Greenfield said: “The IGAD countries who had been supporting the negotiations supported Uganda’s decision as well as the request of the South Sudanese Government for Uganda to come in and provide security for the infrastructure, the important infrastructure such as the airport and the road between Uganda and Juba. And the Ugandans came in at the request of the government and with the support of the IGAD countries.
She added: “Now that a cessation of hostilities has been signed, we, along with others, call on Uganda as well as other governments to pull back so that we can move the peace process forward and give the people of South Sudan what they have fought for for more than 30 years.”
Earlier on in the news conference, US Secretary of State John Kerry had emphasised the US’s interest in South Sudan citing their role in its independence revolution.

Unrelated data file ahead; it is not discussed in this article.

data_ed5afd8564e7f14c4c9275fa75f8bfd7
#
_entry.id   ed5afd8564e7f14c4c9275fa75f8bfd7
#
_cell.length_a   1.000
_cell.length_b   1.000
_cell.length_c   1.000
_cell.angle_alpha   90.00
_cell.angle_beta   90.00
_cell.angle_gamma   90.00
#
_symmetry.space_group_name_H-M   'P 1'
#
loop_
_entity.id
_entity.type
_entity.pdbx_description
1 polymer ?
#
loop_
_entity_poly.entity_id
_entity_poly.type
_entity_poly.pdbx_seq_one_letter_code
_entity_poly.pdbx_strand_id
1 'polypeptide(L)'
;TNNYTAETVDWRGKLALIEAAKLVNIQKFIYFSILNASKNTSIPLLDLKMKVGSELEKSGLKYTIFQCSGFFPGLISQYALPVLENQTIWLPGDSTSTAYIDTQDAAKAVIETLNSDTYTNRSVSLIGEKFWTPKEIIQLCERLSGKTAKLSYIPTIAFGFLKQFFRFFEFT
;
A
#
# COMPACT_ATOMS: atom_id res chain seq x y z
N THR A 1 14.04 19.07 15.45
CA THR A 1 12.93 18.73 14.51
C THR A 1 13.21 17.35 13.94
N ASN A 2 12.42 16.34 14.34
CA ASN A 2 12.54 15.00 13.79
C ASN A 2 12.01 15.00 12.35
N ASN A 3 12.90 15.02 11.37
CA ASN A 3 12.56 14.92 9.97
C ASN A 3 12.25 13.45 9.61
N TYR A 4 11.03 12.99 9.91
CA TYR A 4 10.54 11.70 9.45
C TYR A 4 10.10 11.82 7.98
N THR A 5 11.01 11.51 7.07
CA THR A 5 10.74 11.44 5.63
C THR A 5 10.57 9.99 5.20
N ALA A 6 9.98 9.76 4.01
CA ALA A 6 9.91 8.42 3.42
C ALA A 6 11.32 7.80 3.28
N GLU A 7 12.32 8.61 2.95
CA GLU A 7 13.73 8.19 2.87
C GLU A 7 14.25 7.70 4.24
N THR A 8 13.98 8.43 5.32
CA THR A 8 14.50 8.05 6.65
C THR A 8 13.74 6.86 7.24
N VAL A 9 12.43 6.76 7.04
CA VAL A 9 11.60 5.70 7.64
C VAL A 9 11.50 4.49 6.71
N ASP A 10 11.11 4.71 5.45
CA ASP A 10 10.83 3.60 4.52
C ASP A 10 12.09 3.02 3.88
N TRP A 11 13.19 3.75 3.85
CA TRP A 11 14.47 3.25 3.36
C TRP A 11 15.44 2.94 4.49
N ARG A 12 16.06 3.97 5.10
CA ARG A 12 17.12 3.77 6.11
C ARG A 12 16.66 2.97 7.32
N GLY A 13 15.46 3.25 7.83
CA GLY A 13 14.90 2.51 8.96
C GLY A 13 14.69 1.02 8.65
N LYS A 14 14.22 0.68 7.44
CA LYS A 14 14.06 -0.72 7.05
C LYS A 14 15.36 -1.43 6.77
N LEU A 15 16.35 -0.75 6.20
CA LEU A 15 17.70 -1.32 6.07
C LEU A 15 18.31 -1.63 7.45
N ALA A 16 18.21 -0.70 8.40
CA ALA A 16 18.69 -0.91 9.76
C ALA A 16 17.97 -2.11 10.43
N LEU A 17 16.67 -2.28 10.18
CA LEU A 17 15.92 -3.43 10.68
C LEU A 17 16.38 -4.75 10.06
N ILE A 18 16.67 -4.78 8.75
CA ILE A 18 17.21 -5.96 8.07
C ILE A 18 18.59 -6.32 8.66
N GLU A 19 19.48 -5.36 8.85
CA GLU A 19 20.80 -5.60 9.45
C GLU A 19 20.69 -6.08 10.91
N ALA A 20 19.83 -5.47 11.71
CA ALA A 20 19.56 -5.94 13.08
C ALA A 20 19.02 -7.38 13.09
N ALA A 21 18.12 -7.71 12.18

Kerry said: “So here we have this new nation that is already in extremis, and we helped give birth to it. We feel this is the part of our responsibility. And we don’t want this to cascade into a more violent repetition of the past. So that’s why we’re committed. We believe this is part of the defining of the future of Africa, and we will remain deeply committed and personally engaged in an effort to try to help the people of South Sudan define their own future in peace and prosperity, hopefully.”
Although the two sides in the conflict ,led on the one hand by rebel leader and former Vice President Dr. Riek Machar and President Salva Kiir on the other, had signed the cessation of hostilities agreement last month, it did not stick as fighting resumed almost immediately after the signing.
Observers say the rebels working diplomatically, have succeeded in persuading the US and IGAD which is chaired by Ethiopian Prime Minister Hailemariam Desalegn, to force Uganda out of South Sudan so that they can remove the government of President Kiir. The rebels have the backing of majority of South Sudan’s army.
In responding to the US order, President Museveni’s government has reportedly started considering the pull back. But president Museveni has reportedly told the NRM caucus meeting in Kyankwanzi that he would not be forced out of Sudan very easily.